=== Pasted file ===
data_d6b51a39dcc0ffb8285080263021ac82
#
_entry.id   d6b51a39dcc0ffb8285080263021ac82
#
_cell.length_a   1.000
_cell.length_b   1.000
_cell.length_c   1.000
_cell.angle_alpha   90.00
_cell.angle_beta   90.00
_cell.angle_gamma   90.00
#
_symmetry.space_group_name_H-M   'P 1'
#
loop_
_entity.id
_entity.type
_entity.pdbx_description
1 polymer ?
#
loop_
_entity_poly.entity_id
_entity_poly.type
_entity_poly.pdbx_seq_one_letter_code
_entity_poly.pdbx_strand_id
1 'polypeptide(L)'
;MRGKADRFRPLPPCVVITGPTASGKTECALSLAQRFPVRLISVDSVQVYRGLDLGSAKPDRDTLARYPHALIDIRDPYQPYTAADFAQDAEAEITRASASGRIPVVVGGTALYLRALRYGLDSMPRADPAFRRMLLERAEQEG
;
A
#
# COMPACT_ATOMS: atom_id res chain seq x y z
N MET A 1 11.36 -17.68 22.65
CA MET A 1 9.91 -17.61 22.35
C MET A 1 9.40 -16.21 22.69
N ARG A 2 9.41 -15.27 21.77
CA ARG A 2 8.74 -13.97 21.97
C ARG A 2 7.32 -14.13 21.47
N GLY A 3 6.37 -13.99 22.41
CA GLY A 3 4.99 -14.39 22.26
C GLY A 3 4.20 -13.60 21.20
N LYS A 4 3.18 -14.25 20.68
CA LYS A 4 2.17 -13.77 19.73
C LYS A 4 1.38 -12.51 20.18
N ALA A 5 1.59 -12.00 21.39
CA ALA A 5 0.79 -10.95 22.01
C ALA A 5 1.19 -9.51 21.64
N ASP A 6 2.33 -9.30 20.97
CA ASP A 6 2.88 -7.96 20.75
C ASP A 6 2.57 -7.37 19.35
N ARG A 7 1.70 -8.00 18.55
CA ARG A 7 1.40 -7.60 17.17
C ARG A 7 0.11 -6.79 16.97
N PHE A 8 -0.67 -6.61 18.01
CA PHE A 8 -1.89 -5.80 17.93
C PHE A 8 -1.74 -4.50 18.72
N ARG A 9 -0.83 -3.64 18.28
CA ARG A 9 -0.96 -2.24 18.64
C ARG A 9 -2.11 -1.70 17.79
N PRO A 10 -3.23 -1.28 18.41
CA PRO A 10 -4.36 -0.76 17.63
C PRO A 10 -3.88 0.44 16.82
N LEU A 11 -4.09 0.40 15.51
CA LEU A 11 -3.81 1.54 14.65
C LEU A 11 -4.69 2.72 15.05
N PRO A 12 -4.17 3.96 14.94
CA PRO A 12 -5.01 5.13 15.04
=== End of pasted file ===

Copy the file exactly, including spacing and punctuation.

data_d6b51a39dcc0ffb8285080263021ac82
#
_entry.id   d6b51a39dcc0ffb8285080263021ac82
#
_cell.length_a   1.000
_cell.length_b   1.000
_cell.length_c   1.000
_cell.angle_alpha   90.00
_cell.angle_beta   90.00
_cell.angle_gamma   90.00
#
_symmetry.space_group_name_H-M   'P 1'
#
loop_
_entity.id
_entity.type
_entity.pdbx_description
1 polymer ?
#
loop_
_entity_poly.entity_id
_entity_poly.type
_entity_poly.pdbx_seq_one_letter_code
_entity_poly.pdbx_strand_id
1 'polypeptide(L)'
;MRGKADRFRPLPPCVVITGPTASGKTECALSLAQRFPVRLISVDSVQVYRGLDLGSAKPDRDTLARYPHALIDIRDPYQPYTAADFAQDAEAEITRASASGRIPVVVGGTALYLRALRYGLDSMPRADPAFRRMLLERAEQEG
;
A
#
# COMPACT_ATOMS: atom_id res chain seq x y z
N MET A 1 11.36 -17.68 22.65
CA MET A 1 9.91 -17.61 22.35
C MET A 1 9.40 -16.21 22.69
N ARG A 2 9.41 -15.27 21.77
CA ARG A 2 8.74 -13.97 21.97
C ARG A 2 7.32 -14.13 21.47
N GLY A 3 6.37 -13.99 22.41
CA GLY A 3 4.99 -14.39 22.26
C GLY A 3 4.20 -13.60 21.20
N LYS A 4 3.18 -14.25 20.68
CA LYS A 4 2.17 -13.77 19.73
C LYS A 4 1.38 -12.51 20.18
N ALA A 5 1.59 -12.00 21.39
CA ALA A 5 0.79 -10.95 22.01
C ALA A 5 1.19 -9.51 21.64
N ASP A 6 2.33 -9.30 20.97
CA ASP A 6 2.88 -7.96 20.75
C ASP A 6 2.57 -7.37 19.35
N ARG A 7 1.70 -8.00 18.55
CA ARG A 7 1.40 -7.60 17.17
C ARG A 7 0.11 -6.79 16.97
N PHE A 8 -0.67 -6.61 18.01
CA PHE A 8 -1.89 -5.80 17.93
C PHE A 8 -1.74 -4.50 18.72
N ARG A 9 -0.83 -3.64 18.28
CA ARG A 9 -0.96 -2.24 18.64
C ARG A 9 -2.11 -1.70 17.79
N PRO A 10 -3.23 -1.28 18.41
CA PRO A 10 -4.36 -0.76 17.63
C PRO A 10 -3.88 0.44 16.82
N LEU A 11 -4.09 0.40 15.51
CA LEU A 11 -3.81 1.54 14.65
C LEU A 11 -4.69 2.72 15.05
N PRO A 12 -4.17 3.96 14.94
CA PRO A 12 -5.01 5.13 15.04